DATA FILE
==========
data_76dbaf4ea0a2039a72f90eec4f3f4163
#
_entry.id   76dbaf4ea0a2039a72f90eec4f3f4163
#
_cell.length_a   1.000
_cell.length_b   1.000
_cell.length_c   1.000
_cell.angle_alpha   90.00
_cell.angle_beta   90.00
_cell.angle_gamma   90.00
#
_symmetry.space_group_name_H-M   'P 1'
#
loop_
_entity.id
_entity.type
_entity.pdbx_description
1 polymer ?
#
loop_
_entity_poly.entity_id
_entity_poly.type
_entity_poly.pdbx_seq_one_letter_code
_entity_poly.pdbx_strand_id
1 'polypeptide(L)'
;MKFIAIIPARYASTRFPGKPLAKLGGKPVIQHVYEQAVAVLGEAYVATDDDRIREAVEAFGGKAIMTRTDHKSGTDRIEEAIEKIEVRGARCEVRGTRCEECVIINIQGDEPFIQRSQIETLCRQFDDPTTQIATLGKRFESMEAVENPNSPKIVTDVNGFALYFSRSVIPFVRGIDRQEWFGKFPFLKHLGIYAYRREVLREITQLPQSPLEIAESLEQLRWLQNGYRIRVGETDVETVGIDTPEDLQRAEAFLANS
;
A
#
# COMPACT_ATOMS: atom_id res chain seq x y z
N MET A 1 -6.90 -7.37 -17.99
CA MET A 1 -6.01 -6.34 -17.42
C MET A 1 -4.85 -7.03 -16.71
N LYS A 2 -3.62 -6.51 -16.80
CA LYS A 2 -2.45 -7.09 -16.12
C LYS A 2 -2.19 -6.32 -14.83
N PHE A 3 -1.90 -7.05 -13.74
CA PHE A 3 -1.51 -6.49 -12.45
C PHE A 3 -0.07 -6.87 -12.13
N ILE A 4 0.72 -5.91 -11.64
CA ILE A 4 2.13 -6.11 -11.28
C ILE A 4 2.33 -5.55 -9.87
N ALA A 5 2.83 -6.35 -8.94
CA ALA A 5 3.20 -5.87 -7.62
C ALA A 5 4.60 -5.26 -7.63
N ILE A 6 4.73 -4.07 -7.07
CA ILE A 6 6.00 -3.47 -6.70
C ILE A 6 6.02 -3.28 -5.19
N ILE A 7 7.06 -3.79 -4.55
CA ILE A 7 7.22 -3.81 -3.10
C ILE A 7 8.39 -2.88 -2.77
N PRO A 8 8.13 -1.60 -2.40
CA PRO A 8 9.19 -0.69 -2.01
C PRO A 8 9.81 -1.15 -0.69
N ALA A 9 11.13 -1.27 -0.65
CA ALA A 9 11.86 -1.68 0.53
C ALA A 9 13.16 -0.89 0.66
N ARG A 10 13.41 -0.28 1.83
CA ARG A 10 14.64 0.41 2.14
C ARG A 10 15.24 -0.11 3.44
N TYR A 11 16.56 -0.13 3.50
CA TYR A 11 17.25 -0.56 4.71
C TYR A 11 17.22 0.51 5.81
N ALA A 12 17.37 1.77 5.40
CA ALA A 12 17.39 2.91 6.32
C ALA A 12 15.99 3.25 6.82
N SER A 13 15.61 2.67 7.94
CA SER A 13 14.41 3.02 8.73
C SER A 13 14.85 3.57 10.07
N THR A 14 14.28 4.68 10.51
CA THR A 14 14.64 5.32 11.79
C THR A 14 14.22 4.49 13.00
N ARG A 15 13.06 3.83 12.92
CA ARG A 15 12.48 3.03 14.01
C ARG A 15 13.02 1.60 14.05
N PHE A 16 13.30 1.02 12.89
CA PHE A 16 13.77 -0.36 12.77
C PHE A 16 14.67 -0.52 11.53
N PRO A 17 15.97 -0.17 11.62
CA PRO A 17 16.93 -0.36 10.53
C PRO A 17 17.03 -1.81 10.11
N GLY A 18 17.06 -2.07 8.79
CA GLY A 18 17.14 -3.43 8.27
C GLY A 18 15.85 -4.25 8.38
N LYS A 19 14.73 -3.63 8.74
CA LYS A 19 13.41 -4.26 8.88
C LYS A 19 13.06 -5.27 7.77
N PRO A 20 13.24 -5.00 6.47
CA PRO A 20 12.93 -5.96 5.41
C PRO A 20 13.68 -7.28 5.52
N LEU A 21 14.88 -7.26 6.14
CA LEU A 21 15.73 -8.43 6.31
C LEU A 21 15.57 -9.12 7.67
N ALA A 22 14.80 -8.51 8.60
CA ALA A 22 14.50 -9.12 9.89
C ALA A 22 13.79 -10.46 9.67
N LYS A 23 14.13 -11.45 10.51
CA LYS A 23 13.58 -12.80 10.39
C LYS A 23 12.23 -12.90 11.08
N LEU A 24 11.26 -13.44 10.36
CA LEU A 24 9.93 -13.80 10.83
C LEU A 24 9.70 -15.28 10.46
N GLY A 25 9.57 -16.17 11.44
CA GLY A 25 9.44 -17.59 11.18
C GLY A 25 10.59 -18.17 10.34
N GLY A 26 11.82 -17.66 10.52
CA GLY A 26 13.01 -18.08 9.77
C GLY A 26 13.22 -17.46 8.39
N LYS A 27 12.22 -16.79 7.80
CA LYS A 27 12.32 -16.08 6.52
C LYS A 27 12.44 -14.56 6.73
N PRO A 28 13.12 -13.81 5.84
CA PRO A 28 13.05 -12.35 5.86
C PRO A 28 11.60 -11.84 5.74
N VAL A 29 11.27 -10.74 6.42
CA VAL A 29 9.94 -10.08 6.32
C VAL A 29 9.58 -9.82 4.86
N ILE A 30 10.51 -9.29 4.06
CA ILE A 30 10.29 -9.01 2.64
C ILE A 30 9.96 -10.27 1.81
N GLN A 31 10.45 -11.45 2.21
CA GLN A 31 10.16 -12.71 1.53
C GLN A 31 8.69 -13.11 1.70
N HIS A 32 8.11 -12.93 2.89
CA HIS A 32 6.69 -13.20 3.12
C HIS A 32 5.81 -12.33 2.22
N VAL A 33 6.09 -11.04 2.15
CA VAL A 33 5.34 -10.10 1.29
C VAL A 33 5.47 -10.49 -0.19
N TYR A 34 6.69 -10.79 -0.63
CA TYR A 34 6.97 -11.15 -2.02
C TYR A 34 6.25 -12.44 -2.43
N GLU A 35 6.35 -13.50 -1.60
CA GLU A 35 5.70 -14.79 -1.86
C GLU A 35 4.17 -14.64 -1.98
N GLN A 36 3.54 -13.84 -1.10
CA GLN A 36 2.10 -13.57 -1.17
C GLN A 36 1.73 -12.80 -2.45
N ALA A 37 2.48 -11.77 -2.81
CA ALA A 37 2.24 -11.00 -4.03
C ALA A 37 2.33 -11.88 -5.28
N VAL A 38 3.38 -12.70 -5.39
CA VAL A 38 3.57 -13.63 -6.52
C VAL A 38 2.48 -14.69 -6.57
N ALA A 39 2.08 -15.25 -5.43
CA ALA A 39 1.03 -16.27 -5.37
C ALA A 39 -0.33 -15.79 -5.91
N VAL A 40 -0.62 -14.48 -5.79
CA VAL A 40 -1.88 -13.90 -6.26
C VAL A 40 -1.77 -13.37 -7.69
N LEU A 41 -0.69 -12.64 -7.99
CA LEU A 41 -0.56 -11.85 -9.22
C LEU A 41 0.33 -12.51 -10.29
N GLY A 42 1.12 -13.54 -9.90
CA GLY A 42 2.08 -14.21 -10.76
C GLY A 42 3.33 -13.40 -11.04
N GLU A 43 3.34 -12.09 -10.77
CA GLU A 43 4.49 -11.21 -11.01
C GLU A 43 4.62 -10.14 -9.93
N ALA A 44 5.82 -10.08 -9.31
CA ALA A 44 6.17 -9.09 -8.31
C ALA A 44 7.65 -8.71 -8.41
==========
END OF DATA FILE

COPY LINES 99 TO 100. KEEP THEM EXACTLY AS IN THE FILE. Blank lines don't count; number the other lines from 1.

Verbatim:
C LYS A 23 12.23 -12.90 11.08
N LEU A 24 11.26 -13.44 10.36